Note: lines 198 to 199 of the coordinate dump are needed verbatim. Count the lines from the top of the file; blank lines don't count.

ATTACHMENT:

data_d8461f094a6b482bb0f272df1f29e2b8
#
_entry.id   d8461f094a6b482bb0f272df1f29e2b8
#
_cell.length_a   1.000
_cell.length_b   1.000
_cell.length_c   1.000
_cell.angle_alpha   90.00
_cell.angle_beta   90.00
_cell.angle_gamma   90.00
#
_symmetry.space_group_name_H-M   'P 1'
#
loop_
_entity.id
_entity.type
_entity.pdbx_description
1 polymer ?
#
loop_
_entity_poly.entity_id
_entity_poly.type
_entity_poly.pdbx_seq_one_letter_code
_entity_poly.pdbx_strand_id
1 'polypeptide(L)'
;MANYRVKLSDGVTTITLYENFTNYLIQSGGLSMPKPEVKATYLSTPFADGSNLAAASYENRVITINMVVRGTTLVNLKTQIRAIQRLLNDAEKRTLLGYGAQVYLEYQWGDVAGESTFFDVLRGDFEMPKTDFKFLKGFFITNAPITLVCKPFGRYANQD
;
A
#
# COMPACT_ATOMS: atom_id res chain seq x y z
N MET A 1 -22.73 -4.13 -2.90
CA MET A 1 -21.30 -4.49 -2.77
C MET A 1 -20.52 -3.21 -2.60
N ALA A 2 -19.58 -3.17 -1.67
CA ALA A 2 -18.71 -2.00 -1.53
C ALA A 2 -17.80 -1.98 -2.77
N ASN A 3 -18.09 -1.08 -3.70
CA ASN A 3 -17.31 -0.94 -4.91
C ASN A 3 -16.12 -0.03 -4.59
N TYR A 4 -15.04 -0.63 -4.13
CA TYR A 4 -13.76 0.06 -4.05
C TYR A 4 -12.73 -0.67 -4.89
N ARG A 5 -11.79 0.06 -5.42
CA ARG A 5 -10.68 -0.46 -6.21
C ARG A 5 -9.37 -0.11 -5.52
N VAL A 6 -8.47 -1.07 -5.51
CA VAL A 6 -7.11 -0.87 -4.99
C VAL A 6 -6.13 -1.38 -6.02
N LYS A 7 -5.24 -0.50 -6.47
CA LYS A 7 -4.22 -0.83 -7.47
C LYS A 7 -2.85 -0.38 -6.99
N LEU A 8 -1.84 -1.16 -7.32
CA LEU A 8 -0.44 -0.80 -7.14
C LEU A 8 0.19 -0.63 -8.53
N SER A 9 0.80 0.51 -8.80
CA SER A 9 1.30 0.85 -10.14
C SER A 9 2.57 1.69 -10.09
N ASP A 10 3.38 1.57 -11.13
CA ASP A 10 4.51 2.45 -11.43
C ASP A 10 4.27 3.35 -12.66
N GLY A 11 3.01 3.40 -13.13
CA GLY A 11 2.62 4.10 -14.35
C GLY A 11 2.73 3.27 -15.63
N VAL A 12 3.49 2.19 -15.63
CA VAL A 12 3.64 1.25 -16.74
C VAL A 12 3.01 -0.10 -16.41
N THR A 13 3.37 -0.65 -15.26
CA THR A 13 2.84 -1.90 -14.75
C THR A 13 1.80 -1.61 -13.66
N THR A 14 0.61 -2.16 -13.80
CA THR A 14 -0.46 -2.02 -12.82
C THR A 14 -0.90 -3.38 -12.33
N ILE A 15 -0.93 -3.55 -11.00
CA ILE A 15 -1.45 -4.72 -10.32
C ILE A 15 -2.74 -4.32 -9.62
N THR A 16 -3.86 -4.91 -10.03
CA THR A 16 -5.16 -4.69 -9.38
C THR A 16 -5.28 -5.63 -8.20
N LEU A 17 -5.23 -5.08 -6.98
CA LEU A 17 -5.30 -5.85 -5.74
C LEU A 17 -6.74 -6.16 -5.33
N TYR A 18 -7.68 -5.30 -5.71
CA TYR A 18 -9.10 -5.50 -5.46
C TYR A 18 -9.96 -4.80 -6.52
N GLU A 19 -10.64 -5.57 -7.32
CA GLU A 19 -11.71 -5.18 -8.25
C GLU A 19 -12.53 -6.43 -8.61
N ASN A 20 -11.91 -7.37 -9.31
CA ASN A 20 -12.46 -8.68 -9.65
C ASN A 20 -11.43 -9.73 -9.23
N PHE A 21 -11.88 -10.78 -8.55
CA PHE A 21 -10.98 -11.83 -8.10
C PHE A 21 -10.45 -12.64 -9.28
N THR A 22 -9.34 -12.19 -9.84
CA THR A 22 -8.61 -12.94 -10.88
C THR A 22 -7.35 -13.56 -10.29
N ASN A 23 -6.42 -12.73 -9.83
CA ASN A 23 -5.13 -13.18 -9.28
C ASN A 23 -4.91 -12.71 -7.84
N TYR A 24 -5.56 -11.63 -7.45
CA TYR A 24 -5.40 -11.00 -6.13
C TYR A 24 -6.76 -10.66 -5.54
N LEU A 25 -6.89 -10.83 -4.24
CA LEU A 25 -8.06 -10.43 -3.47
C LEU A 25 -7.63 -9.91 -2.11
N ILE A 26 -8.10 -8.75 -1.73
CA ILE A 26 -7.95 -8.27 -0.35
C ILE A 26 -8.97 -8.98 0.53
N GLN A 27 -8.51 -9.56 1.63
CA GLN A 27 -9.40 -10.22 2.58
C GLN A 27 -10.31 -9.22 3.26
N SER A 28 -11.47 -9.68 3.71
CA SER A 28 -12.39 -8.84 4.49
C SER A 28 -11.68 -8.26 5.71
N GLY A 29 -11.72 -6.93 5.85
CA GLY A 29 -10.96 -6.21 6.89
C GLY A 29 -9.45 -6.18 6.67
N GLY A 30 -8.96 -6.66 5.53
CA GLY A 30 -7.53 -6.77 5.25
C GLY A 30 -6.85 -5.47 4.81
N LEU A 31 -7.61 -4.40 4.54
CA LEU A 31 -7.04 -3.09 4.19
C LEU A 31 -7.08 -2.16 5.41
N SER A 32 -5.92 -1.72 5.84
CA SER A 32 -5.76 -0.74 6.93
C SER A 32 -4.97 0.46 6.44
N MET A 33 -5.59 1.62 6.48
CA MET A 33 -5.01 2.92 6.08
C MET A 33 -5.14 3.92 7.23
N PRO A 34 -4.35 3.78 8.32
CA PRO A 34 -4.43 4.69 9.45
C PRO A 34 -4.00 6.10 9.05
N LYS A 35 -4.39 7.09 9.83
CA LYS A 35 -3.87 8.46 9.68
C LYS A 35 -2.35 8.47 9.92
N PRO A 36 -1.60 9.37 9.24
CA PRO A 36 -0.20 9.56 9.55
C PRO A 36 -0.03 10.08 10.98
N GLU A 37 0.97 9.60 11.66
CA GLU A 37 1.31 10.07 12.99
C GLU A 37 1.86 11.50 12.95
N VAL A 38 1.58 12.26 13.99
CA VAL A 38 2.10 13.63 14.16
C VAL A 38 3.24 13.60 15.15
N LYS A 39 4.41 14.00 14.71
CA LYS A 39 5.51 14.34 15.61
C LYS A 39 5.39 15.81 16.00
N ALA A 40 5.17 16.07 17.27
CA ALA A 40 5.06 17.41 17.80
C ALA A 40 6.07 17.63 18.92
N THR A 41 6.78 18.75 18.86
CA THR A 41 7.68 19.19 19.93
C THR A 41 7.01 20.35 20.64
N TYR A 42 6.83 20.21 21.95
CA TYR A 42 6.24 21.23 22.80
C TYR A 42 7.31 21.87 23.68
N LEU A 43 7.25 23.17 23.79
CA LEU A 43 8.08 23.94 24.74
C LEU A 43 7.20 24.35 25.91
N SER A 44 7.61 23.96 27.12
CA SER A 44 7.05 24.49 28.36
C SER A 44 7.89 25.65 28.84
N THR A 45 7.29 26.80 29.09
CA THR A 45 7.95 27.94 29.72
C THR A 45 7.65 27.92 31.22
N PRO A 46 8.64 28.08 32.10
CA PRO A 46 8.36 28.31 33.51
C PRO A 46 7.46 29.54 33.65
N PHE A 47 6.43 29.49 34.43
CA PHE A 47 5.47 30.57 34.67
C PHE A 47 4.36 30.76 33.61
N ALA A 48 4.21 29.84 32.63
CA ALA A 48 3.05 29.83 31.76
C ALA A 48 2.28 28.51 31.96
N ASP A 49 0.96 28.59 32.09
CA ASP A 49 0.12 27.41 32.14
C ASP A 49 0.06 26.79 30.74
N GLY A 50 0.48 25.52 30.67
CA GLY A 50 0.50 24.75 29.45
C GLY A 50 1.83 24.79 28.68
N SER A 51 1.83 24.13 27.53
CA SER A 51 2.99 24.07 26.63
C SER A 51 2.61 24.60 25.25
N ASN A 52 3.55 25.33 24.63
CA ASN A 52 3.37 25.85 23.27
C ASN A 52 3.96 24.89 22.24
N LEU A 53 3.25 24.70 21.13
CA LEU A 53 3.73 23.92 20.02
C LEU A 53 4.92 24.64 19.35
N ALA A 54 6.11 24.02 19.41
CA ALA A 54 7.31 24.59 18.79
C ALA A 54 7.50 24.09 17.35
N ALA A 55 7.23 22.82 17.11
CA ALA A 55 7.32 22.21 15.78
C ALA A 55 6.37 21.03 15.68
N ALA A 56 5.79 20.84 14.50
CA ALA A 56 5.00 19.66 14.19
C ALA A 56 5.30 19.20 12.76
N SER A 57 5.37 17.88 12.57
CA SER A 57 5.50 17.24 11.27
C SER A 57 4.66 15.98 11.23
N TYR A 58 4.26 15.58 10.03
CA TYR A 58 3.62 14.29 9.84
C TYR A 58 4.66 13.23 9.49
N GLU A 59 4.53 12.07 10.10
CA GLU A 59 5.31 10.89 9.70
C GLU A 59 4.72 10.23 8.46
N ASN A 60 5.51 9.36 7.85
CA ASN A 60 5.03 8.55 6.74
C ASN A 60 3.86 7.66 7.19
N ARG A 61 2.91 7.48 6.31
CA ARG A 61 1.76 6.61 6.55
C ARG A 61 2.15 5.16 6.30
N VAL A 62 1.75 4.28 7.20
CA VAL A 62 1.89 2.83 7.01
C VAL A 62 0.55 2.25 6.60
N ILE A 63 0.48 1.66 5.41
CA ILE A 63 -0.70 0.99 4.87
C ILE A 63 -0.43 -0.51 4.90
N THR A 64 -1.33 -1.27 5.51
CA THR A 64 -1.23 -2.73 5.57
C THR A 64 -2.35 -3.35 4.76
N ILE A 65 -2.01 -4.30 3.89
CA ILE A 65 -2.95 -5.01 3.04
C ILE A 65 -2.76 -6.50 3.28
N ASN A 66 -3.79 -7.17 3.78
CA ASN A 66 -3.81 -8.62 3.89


C ALA A 56 5.30 19.20 12.76
N SER A 57 5.37 17.88 12.57